for they walked away with first place on Field Day. ln fact, every single member seems to
have some special gift or accomplishment, or position which is just a little bit better or higher
than any other of its kind on the campus. At the head of the Altruria Council, highest office
of the dormitory, is Anna Luise Bangert. ln the Dean's office behind a typewriter sits Dorothy
Huber, his secretary. More of the excelling Sigs are Virginia Vogel of the surpassingly beau-
tiful blond hair, peppy Bobbie Blaumann of the overwhelming giggle, and little Margie Mast
with lots of oomph.
For a motto Sigma Theta has, "Seek Sincerity, Truth, and Honor." Their colors are
blue and gold, displayed by some of the members in the form of blue and gold Greek letters
on plain black sweaters. The flower of the Sigs is the cornflower. Supporting the sorority
are honoraries Mrs. Elliott, Mrs. Lindberg, Mrs. Bauer, Mrs. Scribner, Mrs. Kaufmann, Mrs.
Meyer, and Mrs. Umbach, who lend their aid in time of parties.
The opening social venture of the season was the annual fall rush party, which this
year turned out to be an unusual, delightful sports party near Lake Michigan. Big event of
the year was the Washington Party in February at the gym. At one end was a large replica
of Mount Vernon. Entertainment was in the form of a field meet, actively participated in by
Page One Hundred Fourteen
ANNA LUISE BANGERT MARY IEAN GREWE ROBERTA BLAUMEN
DOROTHY I-IUBER ANNETTA AMLING RENELVA I-IATTENDORF
NORMA MAST VIRGINIA VOGEI. ARLENE LOESCI-I
EVELYN I-IERSCHER VIRGINIA OTTO MARIORIE MAST
Page One Hundred Fifteen
For the first time in the history of their existence, the Independents or-
ganized last year. This past year they have endeavored to qive the organi-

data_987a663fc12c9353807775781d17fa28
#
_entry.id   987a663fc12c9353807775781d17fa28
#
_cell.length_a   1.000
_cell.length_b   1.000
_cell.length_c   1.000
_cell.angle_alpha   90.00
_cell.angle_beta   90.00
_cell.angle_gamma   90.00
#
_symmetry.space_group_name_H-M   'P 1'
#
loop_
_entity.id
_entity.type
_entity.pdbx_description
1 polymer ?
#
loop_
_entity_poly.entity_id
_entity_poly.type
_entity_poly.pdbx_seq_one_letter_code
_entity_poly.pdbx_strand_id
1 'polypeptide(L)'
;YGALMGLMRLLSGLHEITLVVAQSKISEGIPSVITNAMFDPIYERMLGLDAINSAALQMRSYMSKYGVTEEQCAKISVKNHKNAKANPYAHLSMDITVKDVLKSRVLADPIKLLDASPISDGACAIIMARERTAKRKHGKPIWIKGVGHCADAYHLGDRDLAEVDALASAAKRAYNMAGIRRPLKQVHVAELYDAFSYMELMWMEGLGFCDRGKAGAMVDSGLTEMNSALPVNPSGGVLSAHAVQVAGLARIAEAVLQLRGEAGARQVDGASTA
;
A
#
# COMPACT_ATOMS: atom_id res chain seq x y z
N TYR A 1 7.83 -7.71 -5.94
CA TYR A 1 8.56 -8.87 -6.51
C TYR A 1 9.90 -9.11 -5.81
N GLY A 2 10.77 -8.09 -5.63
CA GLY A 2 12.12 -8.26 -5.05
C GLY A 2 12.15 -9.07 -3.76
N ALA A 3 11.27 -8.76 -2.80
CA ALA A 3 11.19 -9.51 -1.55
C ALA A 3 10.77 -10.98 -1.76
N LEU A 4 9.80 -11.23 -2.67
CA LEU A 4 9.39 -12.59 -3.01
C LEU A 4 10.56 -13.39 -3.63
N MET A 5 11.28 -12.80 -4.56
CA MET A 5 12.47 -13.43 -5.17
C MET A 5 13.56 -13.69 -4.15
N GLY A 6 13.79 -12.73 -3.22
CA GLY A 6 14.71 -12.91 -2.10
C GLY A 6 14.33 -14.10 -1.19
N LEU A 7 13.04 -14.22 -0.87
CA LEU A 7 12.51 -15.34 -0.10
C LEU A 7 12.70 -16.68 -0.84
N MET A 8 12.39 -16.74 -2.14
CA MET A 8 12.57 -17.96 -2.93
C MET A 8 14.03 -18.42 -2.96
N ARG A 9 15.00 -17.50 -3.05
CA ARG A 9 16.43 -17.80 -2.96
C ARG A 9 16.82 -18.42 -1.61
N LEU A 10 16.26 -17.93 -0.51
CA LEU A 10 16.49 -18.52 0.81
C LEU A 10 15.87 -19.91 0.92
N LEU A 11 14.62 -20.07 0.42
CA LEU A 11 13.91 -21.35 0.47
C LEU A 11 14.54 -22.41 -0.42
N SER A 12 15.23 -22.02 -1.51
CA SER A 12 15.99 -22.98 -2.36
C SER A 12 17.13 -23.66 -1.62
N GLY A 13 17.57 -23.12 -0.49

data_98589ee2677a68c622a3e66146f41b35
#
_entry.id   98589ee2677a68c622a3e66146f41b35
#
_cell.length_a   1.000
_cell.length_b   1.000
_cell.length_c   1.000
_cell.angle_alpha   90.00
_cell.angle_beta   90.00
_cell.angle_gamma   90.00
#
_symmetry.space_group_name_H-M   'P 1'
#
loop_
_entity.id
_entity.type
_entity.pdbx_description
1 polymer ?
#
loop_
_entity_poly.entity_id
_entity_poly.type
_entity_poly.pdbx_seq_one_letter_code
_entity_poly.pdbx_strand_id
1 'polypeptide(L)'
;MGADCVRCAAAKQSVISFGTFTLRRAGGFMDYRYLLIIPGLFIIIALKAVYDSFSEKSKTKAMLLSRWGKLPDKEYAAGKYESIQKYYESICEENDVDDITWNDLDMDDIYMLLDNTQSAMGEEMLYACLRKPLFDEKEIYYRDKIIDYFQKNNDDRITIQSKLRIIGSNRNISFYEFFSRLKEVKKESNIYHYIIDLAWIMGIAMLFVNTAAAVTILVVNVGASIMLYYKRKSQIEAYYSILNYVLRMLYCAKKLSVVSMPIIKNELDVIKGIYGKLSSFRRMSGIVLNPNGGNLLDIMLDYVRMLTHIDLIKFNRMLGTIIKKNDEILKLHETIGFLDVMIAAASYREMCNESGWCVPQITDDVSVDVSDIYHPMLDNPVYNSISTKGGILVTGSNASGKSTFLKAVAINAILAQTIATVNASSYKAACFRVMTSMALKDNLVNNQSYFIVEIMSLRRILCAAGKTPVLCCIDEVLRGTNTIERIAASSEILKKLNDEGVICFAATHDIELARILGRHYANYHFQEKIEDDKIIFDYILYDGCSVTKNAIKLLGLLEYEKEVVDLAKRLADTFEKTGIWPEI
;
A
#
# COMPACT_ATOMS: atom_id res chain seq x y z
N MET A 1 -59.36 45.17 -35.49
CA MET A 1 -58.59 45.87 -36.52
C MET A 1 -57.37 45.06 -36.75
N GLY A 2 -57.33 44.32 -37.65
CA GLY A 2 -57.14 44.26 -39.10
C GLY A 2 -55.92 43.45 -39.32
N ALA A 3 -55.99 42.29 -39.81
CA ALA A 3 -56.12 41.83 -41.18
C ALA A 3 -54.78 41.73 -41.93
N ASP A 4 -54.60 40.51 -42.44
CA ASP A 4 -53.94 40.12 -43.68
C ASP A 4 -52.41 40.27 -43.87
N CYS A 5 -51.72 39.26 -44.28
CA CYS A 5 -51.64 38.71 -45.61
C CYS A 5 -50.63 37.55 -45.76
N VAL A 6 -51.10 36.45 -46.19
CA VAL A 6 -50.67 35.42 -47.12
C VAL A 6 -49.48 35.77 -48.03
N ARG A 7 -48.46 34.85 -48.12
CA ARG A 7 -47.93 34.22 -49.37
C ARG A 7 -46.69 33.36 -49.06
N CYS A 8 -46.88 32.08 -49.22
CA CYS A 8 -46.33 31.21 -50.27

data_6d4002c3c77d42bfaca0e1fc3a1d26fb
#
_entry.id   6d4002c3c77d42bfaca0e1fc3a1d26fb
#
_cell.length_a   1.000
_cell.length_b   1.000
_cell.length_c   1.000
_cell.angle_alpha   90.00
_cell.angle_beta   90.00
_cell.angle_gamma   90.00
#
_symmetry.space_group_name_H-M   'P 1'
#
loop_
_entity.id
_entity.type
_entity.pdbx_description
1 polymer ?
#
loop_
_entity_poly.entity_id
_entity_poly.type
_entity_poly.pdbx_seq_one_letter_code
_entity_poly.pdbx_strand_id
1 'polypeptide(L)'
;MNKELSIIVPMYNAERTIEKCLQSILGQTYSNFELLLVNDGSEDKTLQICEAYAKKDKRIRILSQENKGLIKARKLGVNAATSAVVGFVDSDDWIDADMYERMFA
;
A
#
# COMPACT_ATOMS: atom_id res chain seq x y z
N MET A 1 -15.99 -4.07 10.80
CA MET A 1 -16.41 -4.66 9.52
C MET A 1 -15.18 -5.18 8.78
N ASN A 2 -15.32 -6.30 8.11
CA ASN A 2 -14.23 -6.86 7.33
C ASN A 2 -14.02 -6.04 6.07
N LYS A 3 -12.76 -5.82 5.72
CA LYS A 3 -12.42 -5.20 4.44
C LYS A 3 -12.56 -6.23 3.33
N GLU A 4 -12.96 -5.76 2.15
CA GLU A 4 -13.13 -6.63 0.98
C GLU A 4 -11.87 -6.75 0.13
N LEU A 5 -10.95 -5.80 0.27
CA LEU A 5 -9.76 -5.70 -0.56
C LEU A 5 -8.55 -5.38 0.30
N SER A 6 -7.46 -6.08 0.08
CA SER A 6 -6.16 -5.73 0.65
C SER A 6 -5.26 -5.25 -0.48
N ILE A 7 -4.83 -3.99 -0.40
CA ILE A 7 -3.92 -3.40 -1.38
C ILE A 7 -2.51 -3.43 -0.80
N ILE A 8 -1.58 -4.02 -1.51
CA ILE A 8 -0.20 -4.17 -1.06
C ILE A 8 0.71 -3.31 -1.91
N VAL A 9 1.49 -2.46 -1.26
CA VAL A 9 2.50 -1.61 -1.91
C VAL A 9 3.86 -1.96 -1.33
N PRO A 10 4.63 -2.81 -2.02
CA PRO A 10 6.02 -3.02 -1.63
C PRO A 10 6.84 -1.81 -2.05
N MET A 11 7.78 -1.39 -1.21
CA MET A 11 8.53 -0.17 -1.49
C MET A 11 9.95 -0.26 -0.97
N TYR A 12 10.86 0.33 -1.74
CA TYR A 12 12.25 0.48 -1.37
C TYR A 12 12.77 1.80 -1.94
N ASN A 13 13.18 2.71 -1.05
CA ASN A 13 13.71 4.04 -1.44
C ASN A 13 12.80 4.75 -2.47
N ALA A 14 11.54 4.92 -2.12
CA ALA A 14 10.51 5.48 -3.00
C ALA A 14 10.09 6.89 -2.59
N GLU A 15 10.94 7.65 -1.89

zation an important place on the campus, and they have succeeded.
President Byron Holst, debater and honor student, has been active in
this campaign for recognition.
Their first job was the revision of the constitution. Active in this task
were Charles Kern, chairman, Carl Lanqner, Alice Becker, and Beth Miller.
The executive council ot the group includes Carl Lanqner, vice-president,
Alice Becker,secretary-treasurer, and three members-at-larqe, lessie Swanson,
Beth Miller, and Charles Kern.
Page One Hundred Sixteen
The social program of the "lndees" has become a significant addition
to campus. They have sponsored one formal dinner and a number of minor,
but nonetheless important, functions.
Membership in the Independent association is open to all regularly
enrolled students of the university who are not active members of a Greek-
Page One Hundred Seventeen
....., nun!!!-In I
Even as the English parliament waited for time to develop its authority, the Student
council of Valparaiso University waited ll years in a state of vassalage, gradually yet sure-
ly nursing a constitution and a set of statutes that would fit the hand when the glove of
authority would come to it. The end of its decade of probation found the council in the hands
of capable, experienced and aggressive leaders. Re-elected President Helbling, aided by
interested student and faculty advisors, finished a banner year with efficient ease. The Uni-